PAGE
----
Table_3_The Induction of an Effective dsRNA-Mediated Resistance Against Tomato Spotted Wilt Virus by Exogenous Application of Double-Stranded RNA Larg.XLS (27.5 kB)
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Table_3_The Induction of an Effective dsRNA-Mediated Resistance Against Tomato Spotted Wilt Virus by Exogenous Application of Double-Stranded RNA Largely Depends on the Selection of the Viral RNA Target Region.XLS

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posted on 26.11.2020, 05:02 by Saeid Tabein, Marco Jansen, Emanuela Noris, Anna Maria Vaira, Daniele Marian, S. Ali Akbar Behjatnia, Gian Paolo Accotto, Laura Miozzi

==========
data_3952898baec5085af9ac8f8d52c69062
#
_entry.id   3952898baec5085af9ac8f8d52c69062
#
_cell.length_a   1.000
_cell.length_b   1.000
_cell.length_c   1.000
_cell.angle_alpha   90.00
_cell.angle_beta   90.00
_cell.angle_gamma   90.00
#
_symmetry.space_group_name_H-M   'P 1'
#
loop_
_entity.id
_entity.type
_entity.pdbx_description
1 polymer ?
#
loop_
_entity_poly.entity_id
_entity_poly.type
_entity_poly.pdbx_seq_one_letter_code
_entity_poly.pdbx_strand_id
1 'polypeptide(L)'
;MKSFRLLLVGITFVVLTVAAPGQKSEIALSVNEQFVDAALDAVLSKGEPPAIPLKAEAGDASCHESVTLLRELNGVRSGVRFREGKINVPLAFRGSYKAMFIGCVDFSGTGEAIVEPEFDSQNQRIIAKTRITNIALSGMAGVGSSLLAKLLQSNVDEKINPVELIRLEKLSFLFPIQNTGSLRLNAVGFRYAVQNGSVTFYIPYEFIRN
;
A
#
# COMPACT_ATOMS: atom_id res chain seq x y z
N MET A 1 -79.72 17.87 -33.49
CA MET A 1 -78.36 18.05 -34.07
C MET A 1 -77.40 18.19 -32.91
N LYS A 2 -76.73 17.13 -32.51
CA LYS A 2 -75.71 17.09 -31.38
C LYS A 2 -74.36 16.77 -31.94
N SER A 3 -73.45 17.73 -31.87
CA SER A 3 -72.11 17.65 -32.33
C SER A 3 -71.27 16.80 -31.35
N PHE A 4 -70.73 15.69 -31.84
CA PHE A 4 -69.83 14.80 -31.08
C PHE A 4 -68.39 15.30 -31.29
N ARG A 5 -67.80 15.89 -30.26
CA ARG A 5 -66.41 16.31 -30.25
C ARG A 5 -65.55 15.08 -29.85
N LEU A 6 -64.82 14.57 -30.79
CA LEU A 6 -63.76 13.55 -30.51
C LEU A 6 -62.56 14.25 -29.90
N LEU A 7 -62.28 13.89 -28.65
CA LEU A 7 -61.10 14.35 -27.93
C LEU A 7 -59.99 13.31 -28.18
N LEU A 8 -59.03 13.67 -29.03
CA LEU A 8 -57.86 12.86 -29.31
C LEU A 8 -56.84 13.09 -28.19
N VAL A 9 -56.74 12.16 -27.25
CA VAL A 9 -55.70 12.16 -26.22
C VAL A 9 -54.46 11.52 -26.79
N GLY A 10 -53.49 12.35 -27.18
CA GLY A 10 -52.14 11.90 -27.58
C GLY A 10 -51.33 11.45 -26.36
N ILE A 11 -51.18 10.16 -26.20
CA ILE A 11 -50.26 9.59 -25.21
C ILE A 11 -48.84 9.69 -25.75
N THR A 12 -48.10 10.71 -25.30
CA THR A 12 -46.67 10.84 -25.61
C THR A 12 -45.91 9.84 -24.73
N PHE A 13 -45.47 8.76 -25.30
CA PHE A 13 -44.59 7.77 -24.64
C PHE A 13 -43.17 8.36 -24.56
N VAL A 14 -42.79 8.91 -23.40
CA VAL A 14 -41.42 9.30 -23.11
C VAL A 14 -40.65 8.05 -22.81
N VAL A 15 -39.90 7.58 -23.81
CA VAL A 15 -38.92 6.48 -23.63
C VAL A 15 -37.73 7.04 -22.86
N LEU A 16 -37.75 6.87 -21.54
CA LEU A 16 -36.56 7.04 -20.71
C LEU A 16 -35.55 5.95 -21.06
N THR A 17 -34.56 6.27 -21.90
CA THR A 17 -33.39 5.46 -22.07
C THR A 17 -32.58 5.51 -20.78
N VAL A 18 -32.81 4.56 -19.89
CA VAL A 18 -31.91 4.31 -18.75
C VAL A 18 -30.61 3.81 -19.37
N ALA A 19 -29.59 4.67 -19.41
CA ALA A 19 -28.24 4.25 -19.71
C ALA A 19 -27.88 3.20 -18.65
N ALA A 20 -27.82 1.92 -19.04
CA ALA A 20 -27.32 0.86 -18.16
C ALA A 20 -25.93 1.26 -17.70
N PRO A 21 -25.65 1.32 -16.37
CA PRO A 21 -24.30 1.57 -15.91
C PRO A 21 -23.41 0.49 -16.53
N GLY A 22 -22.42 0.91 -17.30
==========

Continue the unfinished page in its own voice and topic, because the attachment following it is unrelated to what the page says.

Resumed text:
Tomato spotted wilt virus (TSWV) is a devastating plant pathogen, causing huge crop losses worldwide. Unfortunately, due to its wide host range and emergence of resistance breaking strains, its management is challenging. Up to now, resistance to TSWV infection based on RNA interference (RNAi) has been achieved only in transgenic plants expressing parts of the viral genome or artificial microRNAs targeting it. Exogenous application of double-stranded RNAs (dsRNAs) for inducing virus resistance in plants, namely RNAi-based vaccination, represents an attractive and promising alternative, already shown to be effective against different positive-sense RNA viruses and viroids. In the present study, the protection efficacy of exogenous application of dsRNAs targeting the nucleocapsid (N) or the movement protein (NSm) coding genes of the negative-sense RNA virus TSWV was evaluated in Nicotiana benthamiana as model plant and in tomato as economically important crop. Most of the plants treated with N-targeting dsRNAs, but not with NSm-targeting dsRNAs, remained asymptomatic until 40 (N. benthamiana) and 63 (tomato) dpi, while the remaining ones showed a significant delay in systemic symptoms appearance. The different efficacy of N- and NSm-targeting dsRNAs in protecting plants is discussed in the light of their processing, mobility and biological role. These results indicate that the RNAi-based vaccination is effective also against negative-sense RNA viruses but emphasize that the choice of the target viral sequence in designing RNAi-based vaccines is crucial for its success.

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